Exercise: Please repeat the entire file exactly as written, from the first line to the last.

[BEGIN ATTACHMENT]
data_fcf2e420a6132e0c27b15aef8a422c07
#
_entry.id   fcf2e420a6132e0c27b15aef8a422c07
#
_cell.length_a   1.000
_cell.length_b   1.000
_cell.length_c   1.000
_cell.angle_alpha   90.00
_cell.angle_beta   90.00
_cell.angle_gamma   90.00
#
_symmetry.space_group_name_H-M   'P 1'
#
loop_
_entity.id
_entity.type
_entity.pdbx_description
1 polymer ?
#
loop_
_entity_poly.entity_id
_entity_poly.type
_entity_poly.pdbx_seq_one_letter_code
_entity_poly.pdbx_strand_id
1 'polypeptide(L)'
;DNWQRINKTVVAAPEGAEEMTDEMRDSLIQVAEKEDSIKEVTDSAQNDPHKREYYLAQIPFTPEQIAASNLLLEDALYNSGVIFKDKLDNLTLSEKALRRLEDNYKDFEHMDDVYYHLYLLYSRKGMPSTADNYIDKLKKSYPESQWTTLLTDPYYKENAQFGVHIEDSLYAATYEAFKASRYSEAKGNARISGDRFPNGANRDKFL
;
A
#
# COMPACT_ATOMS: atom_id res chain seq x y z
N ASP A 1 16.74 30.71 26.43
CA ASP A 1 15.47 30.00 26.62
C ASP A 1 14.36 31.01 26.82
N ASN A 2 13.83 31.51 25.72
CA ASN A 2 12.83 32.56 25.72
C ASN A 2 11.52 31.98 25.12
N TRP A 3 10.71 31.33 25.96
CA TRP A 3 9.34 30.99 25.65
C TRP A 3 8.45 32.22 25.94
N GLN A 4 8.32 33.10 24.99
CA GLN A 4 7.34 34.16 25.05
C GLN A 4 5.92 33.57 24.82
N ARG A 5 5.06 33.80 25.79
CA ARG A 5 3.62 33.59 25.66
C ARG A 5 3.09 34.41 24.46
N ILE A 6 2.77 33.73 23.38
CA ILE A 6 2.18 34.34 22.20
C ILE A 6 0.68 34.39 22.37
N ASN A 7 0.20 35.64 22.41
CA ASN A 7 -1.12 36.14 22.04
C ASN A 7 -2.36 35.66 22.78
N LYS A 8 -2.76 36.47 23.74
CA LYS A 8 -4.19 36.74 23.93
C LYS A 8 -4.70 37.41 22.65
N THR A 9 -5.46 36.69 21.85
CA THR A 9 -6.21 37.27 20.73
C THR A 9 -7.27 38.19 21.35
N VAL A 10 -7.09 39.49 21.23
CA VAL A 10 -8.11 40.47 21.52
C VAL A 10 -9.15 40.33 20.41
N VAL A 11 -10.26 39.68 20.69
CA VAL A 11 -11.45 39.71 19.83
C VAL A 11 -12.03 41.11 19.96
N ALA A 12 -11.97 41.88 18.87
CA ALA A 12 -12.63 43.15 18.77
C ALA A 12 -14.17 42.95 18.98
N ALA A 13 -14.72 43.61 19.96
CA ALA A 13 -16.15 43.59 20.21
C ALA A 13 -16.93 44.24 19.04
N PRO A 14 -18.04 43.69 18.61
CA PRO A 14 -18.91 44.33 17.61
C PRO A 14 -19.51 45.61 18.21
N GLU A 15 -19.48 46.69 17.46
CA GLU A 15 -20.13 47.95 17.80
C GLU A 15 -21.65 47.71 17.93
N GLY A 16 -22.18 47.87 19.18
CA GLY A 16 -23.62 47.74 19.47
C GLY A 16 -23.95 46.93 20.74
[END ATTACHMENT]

data_fcf2e420a6132e0c27b15aef8a422c07
#
_entry.id   fcf2e420a6132e0c27b15aef8a422c07
#
_cell.length_a   1.000
_cell.length_b   1.000
_cell.length_c   1.000
_cell.angle_alpha   90.00
_cell.angle_beta   90.00
_cell.angle_gamma   90.00
#
_symmetry.space_group_name_H-M   'P 1'
#
loop_
_entity.id
_entity.type
_entity.pdbx_description
1 polymer ?
#
loop_
_entity_poly.entity_id
_entity_poly.type
_entity_poly.pdbx_seq_one_letter_code
_entity_poly.pdbx_strand_id
1 'polypeptide(L)'
;DNWQRINKTVVAAPEGAEEMTDEMRDSLIQVAEKEDSIKEVTDSAQNDPHKREYYLAQIPFTPEQIAASNLLLEDALYNSGVIFKDKLDNLTLSEKALRRLEDNYKDFEHMDDVYYHLYLLYSRKGMPSTADNYIDKLKKSYPESQWTTLLTDPYYKENAQFGVHIEDSLYAATYEAFKASRYSEAKGNARISGDRFPNGANRDKFL
;
A
#
# COMPACT_ATOMS: atom_id res chain seq x y z
N ASP A 1 16.74 30.71 26.43
CA ASP A 1 15.47 30.00 26.62
C ASP A 1 14.36 31.01 26.82
N ASN A 2 13.83 31.51 25.72
CA ASN A 2 12.83 32.56 25.72
C ASN A 2 11.52 31.98 25.12
N TRP A 3 10.71 31.33 25.96
CA TRP A 3 9.34 30.99 25.65
C TRP A 3 8.45 32.22 25.94
N GLN A 4 8.32 33.10 24.99
CA GLN A 4 7.34 34.16 25.05
C GLN A 4 5.92 33.57 24.82
N ARG A 5 5.06 33.80 25.79
CA ARG A 5 3.62 33.59 25.66
C ARG A 5 3.09 34.41 24.46
N ILE A 6 2.77 33.73 23.38
CA ILE A 6 2.18 34.34 22.20
C ILE A 6 0.68 34.39 22.37
N ASN A 7 0.20 35.64 22.41
CA ASN A 7 -1.12 36.14 22.04
C ASN A 7 -2.36 35.66 22.78
N LYS A 8 -2.76 36.47 23.74
CA LYS A 8 -4.19 36.74 23.93
C LYS A 8 -4.70 37.41 22.65
N THR A 9 -5.46 36.69 21.85
CA THR A 9 -6.21 37.27 20.73
C THR A 9 -7.27 38.19 21.35
N VAL A 10 -7.09 39.49 21.23
CA VAL A 10 -8.11 40.47 21.52
C VAL A 10 -9.15 40.33 20.41
N VAL A 11 -10.26 39.68 20.69
CA VAL A 11 -11.45 39.71 19.83
C VAL A 11 -12.03 41.11 19.96
N ALA A 12 -11.97 41.88 18.87
CA ALA A 12 -12.63 43.15 18.77
C ALA A 12 -14.17 42.95 18.98
N ALA A 13 -14.72 43.61 19.96
CA ALA A 13 -16.15 43.59 20.21
C ALA A 13 -16.93 44.24 19.04
N PRO A 14 -18.04 43.69 18.61
CA PRO A 14 -18.91 44.33 17.61
C PRO A 14 -19.51 45.61 18.21
N GLU A 15 -19.48 46.69 17.46
CA GLU A 15 -20.13 47.95 17.80
C GLU A 15 -21.65 47.71 17.93
N GLY A 16 -22.18 47.87 19.18
CA GLY A 16 -23.62 47.74 19.47
C GLY A 16 -23.95 46.93 20.74